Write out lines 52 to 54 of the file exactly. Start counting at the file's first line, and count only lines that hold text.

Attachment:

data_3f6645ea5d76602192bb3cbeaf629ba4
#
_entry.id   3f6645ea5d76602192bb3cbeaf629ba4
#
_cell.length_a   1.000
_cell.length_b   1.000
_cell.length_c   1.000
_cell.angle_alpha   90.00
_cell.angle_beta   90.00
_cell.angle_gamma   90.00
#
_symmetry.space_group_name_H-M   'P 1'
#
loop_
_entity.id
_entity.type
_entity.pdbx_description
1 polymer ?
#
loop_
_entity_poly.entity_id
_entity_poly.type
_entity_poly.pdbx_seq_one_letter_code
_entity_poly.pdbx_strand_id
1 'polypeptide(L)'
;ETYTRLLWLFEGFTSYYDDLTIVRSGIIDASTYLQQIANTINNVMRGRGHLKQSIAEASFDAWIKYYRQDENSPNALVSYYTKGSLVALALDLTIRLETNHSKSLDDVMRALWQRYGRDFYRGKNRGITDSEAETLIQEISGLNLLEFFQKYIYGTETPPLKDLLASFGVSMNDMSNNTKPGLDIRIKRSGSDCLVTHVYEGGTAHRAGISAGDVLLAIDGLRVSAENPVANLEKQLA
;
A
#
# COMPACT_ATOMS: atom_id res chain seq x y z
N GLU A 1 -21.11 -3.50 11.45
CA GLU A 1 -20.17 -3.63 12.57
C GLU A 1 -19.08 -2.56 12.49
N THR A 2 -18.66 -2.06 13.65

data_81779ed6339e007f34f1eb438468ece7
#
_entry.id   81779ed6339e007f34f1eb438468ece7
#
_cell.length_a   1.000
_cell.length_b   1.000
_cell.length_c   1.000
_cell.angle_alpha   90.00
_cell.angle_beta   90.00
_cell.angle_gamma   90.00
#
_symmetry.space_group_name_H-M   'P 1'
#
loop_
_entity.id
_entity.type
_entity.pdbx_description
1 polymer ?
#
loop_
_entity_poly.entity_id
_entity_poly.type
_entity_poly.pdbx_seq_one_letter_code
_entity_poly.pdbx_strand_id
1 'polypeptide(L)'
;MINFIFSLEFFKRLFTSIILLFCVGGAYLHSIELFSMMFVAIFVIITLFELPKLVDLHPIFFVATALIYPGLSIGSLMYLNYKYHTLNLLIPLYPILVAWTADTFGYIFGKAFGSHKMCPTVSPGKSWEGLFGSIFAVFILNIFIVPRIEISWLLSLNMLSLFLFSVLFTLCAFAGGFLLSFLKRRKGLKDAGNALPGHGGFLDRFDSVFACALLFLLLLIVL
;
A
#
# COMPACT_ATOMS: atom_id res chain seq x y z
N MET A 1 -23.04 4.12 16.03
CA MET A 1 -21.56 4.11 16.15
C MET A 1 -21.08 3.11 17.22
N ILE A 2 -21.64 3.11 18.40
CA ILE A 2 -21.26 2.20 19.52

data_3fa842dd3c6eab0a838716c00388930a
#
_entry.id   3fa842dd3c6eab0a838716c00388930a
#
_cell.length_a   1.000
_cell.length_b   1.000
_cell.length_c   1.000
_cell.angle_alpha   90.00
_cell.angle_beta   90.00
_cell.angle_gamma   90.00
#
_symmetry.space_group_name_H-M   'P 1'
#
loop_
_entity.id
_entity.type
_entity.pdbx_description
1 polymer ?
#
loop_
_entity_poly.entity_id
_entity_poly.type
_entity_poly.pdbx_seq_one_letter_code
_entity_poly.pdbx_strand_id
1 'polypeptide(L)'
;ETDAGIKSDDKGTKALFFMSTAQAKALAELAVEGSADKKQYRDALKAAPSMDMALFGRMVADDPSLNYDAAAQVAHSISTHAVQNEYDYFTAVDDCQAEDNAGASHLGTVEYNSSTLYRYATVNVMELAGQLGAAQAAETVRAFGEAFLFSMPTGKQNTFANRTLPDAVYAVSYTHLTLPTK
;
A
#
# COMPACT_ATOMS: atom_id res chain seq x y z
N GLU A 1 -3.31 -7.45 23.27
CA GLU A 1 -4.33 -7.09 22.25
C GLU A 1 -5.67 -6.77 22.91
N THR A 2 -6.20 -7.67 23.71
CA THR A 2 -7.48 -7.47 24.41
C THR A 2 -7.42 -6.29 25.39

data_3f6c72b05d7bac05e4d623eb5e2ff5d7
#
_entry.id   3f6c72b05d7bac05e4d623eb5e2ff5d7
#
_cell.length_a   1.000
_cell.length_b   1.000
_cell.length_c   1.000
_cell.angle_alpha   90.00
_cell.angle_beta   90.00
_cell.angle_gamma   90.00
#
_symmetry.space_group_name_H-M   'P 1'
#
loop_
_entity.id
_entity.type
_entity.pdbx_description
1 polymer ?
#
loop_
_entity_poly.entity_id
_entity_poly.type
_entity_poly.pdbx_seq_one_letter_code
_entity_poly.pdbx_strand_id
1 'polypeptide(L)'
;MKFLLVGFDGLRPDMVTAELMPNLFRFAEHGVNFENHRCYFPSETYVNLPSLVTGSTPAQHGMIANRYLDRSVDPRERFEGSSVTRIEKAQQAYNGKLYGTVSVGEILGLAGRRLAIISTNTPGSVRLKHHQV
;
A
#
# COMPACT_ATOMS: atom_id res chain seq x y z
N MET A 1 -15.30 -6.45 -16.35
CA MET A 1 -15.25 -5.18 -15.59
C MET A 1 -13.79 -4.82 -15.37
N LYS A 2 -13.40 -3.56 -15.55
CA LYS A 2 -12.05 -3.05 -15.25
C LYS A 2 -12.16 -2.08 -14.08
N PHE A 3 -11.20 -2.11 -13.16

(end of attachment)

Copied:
1 polymer ?
#
loop_